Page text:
The contractual form of a concession contract may also be used to grant transport rights for a longer period. For example, there is a concession contract between the French and British governments and two private companies on the Channel Tunnel. British Channel Tunnel Group Limited and France-Manche S.A. operate the Channel Tunnel, often referred to as “Chunnel” under this agreement. The tunnel connects the two countries and allows the transport of passengers and goods between them. It is 31.5 miles long, with 23.5 miles under the English Channel. The underwater tunnel is therefore the longest in the world and an important part of the public infrastructure. Muhammad Ali of Egypt used contracts called concessions to build cheap infrastructure – dams and railways – with foreign European companies seeking capital, building projects and recovering most of the operating revenue, but Ali`s government would provide some of that revenue.  For other examples of concessions, see Gibbons v.
Ogden and U.S. Rail Policy. Over the past decade, public spending on infrastructure in the United States has exceeded $400 billion per year1, and trends indicate that even greater investment will be needed to maintain and improve the aging of roads, bridges, ports, and airport infrastructure. Governments and public sector bodies looking for ways to outsource expensive public services are increasingly turning to service concession agreements. In a service concession agreement, a public body grants an operator the right (a concession) to operate an infrastructure asset and to collect and collect charges (e.g.B. Fees can be paid by users or directly by the government. For more information on service concessions, see Chapter 13 of pwC`s “Revenue from Customer Contracts” guide and check out our podcast. In the private sector, the owner of a concession – the concessionaire – usually pays either a fixed amount or a percentage of the income to the owner of the business from which he operates.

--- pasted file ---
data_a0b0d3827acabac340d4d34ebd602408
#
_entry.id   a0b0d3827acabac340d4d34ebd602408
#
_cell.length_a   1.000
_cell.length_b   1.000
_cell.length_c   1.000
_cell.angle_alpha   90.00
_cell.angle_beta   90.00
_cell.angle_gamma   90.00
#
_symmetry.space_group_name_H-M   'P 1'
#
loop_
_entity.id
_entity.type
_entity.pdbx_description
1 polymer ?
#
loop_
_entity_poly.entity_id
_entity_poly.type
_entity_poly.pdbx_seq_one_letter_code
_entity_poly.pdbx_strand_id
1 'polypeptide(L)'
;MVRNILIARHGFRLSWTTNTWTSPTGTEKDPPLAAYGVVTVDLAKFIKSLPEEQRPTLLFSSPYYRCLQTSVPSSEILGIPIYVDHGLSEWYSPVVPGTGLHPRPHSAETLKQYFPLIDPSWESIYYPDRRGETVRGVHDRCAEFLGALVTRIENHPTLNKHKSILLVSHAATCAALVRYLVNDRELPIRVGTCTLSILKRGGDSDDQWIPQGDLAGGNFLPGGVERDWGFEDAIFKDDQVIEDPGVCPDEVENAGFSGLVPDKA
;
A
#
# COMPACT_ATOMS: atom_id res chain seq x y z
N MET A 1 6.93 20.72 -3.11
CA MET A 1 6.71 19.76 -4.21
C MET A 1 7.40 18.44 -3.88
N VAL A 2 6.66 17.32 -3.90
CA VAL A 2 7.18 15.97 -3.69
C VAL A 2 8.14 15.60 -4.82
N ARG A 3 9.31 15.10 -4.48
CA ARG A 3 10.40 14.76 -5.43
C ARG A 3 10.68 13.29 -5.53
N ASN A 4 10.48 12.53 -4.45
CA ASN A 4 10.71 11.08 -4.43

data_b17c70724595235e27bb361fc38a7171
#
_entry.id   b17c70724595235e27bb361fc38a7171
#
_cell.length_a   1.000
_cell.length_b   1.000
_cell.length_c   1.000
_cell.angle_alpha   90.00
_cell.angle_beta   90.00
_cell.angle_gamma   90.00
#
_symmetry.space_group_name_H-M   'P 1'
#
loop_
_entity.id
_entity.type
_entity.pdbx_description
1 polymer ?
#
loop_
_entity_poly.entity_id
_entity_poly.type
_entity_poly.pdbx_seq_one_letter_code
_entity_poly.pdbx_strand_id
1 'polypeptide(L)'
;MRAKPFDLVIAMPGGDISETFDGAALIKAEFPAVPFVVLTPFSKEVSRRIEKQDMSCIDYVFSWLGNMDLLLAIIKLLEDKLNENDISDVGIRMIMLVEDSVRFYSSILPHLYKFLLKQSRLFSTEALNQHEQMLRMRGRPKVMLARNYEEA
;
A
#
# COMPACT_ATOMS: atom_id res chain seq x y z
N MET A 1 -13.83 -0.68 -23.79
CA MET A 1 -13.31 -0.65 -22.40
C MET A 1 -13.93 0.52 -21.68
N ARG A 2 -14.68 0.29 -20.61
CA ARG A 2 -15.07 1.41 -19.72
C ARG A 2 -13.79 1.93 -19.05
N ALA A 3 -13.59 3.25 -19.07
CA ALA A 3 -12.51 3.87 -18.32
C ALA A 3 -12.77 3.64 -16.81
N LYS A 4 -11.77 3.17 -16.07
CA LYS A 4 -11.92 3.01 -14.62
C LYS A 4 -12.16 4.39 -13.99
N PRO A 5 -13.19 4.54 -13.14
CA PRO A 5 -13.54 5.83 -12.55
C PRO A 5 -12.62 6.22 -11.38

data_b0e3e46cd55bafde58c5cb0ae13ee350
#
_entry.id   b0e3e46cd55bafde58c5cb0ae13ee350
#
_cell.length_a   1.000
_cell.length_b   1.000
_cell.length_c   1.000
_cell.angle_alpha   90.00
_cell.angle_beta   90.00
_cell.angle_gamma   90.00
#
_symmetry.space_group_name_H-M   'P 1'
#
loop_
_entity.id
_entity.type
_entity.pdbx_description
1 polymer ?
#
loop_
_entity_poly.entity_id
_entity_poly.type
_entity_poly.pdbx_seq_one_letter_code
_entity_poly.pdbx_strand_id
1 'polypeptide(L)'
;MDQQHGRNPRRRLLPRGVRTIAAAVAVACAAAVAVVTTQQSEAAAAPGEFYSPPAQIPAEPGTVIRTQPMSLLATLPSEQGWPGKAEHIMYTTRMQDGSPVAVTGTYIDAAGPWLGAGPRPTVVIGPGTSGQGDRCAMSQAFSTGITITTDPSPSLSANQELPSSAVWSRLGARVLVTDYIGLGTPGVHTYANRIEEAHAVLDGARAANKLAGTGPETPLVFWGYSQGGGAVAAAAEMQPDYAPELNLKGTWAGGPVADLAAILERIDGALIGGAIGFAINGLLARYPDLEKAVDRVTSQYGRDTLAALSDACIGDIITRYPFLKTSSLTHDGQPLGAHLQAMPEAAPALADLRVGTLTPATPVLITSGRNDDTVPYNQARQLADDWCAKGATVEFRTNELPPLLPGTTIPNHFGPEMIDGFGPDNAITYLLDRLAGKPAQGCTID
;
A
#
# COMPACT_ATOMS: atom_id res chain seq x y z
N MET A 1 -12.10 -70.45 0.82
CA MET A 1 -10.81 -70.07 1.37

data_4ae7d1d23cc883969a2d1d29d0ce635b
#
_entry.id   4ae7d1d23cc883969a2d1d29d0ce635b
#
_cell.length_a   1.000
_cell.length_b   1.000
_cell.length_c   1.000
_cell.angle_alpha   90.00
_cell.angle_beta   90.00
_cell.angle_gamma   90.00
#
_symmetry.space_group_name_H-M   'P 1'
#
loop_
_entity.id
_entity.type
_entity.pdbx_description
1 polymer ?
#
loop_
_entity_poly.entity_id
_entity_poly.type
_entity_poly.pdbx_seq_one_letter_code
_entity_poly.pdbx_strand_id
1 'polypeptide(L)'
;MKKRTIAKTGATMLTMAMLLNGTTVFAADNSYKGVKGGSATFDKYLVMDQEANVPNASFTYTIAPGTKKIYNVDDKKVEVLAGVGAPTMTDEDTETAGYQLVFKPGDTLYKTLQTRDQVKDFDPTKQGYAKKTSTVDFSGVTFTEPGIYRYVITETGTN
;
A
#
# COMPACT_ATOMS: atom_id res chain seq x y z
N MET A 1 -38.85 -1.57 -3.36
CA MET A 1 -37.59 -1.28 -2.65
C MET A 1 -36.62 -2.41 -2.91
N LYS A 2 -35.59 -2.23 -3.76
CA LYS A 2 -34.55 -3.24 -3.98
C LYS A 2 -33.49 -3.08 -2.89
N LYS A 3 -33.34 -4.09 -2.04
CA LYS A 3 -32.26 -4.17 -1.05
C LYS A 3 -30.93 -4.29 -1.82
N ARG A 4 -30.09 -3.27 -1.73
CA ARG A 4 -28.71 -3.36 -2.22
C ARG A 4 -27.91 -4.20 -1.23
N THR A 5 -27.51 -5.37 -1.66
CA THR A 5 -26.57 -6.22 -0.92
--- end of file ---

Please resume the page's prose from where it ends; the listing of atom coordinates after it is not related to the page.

In the oil and gas industry, governments generally retain all rights to explore and exploit oil resources and to allow oil and gas companies to conduct various activities through oil licensing agreements. The exact licensing system varies from jurisdiction to jurisdiction, although there are common features found in most licensing systems. The licensing management system typically consists of a series of licensing cycles in which the exploration, development and production rights of certain geographic areas or “blocks” are awarded to bidders. For certain categories of activities, different types of licenses are usually awarded. As a result, governments generally grant separate licenses for exploration and production.